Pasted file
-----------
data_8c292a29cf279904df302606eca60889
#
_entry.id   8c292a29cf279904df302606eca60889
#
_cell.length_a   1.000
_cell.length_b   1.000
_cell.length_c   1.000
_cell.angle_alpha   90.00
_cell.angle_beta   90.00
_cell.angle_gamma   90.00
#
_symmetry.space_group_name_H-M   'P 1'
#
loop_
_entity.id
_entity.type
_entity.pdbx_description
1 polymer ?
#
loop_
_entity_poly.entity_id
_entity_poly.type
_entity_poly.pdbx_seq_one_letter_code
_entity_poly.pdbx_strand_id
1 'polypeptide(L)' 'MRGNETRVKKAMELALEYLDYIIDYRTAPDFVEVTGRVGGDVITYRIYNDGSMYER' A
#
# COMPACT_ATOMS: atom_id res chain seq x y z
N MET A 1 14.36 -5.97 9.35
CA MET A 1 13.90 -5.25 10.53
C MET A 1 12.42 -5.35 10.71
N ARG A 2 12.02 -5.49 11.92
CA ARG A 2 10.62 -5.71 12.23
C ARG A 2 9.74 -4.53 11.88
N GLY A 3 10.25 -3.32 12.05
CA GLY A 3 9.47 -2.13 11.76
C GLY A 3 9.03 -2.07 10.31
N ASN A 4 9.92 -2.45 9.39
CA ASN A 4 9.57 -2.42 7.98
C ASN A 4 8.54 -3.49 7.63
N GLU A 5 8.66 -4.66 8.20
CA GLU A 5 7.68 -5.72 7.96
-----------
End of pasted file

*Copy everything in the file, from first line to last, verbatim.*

data_8c292a29cf279904df302606eca60889
#
_entry.id   8c292a29cf279904df302606eca60889
#
_cell.length_a   1.000
_cell.length_b   1.000
_cell.length_c   1.000
_cell.angle_alpha   90.00
_cell.angle_beta   90.00
_cell.angle_gamma   90.00
#
_symmetry.space_group_name_H-M   'P 1'
#
loop_
_entity.id
_entity.type
_entity.pdbx_description
1 polymer ?
#
loop_
_entity_poly.entity_id
_entity_poly.type
_entity_poly.pdbx_seq_one_letter_code
_entity_poly.pdbx_strand_id
1 'polypeptide(L)' 'MRGNETRVKKAMELALEYLDYIIDYRTAPDFVEVTGRVGGDVITYRIYNDGSMYER' A
#
# COMPACT_ATOMS: atom_id res chain seq x y z
N MET A 1 14.36 -5.97 9.35
CA MET A 1 13.90 -5.25 10.53
C MET A 1 12.42 -5.35 10.71
N ARG A 2 12.02 -5.49 11.92
CA ARG A 2 10.62 -5.71 12.23
C ARG A 2 9.74 -4.53 11.88
N GLY A 3 10.25 -3.32 12.05
CA GLY A 3 9.47 -2.13 11.76
C GLY A 3 9.03 -2.07 10.31
N ASN A 4 9.92 -2.45 9.39
CA ASN A 4 9.57 -2.42 7.98
C ASN A 4 8.54 -3.49 7.63
N GLU A 5 8.66 -4.66 8.20
CA GLU A 5 7.68 -5.72 7.96